Friday, October 29, 2010

A Bold Step for Next-Generation Learning

Over the weekend of October 22-24, I had the privilege of joining in a gathering of education leaders from six states who participated in what I believe is the most important discussion about education that has ever occurred.

The Council of Chief State School Officers (CCSSO) has been engaged in an intensive effort to chart a course to transform the public education system. To bring this vision to reality, CCSSO formed an alliance with the Stupski Foundation to launch the Partnership for Next Generation Learning (PNxGL).

In late 2009, CCSSO issued an invitation to all its members to join the partnership through the PNxGL Innovation Lab Network. Of the state education agencies (SEAs) that stepped forward to be part of this bold effort, six – Kentucky, Maine, New York, Ohio, Wisconsin and West Virginia -- demonstrated both readiness and capacity to establish Innovation Labs comprised of the SEA, districts, schools and partners-within their state.

Through the PNxGL, state and local education leaders, CCSSO, the Stupski Foundation and other key partners will transform current systems of schooling to a new design for public education. This ambitious effort will shift practice and policy at the local, state and federal levels through a shared vision and collective action.

The discussion during the weekend of October 22-24 included officials from six Kentucky school districts and was about changing the way we think about the education system and designing new structures to ensure that ALL children are engaged in their learning. This was not a discussion about new programs or the latest fad, but focused instead on change from the “school business” to the “people development business.”

Representatives from the Boyle County, Danville Independent, Daviess County, Jessamine County, Kenton County and Madison County school districts participated in the discussion. These districts will serve as pilots for the PNxGL Innovation Lab Network.

At the heart of our interaction was the fact that the structure of our current education system does not support learning for all children. In order to guarantee success for all children, the kinds of incremental school improvement strategies we have employed for the last 20 years must be replaced by a more fundamental and systemic change. We must create new experiences of learning that involve students and teachers in significantly different ways — ways that lead naturally to high performance by all.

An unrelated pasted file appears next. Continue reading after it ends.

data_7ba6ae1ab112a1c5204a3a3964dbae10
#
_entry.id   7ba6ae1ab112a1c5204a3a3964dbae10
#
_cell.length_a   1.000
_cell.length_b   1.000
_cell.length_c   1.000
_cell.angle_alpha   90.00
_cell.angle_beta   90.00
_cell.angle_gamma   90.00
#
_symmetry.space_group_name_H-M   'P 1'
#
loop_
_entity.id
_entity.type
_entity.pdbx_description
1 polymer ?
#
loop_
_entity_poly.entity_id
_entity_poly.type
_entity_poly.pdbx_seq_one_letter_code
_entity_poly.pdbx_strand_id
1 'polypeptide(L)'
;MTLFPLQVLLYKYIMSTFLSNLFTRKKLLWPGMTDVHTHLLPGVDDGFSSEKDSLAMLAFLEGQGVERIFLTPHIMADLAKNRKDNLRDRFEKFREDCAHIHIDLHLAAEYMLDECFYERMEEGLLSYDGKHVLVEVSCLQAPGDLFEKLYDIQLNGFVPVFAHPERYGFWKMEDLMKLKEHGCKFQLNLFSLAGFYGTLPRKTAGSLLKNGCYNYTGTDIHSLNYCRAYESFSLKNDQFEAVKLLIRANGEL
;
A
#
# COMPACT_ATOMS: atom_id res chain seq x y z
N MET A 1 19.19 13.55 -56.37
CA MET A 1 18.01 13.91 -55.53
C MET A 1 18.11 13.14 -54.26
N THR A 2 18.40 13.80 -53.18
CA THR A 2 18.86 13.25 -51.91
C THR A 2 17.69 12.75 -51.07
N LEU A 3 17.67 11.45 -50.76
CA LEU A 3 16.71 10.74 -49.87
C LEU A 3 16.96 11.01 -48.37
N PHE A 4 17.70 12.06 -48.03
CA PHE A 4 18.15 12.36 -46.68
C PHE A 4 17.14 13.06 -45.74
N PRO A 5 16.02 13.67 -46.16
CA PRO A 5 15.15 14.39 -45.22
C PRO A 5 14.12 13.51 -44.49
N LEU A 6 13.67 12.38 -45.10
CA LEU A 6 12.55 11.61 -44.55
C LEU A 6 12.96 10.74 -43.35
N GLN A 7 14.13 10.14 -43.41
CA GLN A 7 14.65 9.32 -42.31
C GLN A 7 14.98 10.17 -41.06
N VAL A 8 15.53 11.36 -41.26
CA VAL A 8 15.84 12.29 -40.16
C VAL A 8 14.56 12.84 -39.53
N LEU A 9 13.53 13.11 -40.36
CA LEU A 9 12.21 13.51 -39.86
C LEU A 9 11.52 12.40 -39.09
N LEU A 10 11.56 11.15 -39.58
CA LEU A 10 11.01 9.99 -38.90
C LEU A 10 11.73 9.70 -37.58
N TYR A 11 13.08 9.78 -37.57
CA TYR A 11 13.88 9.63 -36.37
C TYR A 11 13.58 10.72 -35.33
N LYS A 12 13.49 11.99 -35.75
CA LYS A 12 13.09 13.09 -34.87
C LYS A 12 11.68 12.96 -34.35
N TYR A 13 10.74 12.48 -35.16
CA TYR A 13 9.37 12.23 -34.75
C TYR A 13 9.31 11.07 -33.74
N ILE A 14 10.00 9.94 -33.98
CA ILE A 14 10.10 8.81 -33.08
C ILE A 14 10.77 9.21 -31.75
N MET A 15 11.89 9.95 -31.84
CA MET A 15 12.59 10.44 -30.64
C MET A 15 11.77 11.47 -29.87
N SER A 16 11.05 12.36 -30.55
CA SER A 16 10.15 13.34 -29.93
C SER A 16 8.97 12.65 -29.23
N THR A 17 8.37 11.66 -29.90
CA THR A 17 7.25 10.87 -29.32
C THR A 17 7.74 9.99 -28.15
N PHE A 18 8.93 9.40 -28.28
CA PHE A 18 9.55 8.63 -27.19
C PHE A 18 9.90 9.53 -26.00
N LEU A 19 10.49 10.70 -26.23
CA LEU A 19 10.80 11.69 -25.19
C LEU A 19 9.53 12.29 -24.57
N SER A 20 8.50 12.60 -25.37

This work is of the highest priority for the Kentucky Department of Education. I pledge that we will do our best to provide the support the superintendents, staff and communities need to make this systemic change. The agency’s role will be to remove whatever barriers exist in policy and in structure so that the districts can develop the learning outcomes of the future and create new ways to gauge students’ progress and fresh ways of facilitating learning.

My hope is that the pilot districts’ work will inform the work of other school districts in the state. This is a bold step in our quest to move Kentucky’s educational system forward and ensure that all students graduate from high school and are ready for college or careers.

Friday, October 22, 2010

Closing Gaps – What Progress Has Been Made?

In 2002, there was much fanfare when the federal No Child Left Behind (NCLB) Act was passed. Who could argue with such a lofty goal? The Kentucky legislature was working on similar legislation during that time that eventually led to passage of the “closing the achievement gap” bill, KRS 158.649.

Fast-forward eight years, and let’s see if we have made any progress at the national and state levels.

I recently read a report that compared National Assessment of Educational Progress (NAEP) results in the last four decades. The report documented that we made significant gains in closing gaps during the ‘60s, ‘80s and mid-‘90s; however, we have made little if any gains in closing gaps since the passage of NCLB.

In Kentucky, we also have made some progress; however, the gaps remain very large. For 2010 testing, the combined reading/mathematics proficiency gap between all students and several student groups is as follows:
All to African American – 20 points
All to Limited English Proficient – 22 points
All to Students with Disabilities – 22 points

Regardless of the assessment (ACT, NAEP, Kentucky Core Content Tests, Iowa Tests of Basic Skills), the gaps are usually in the low to mid 20-point range.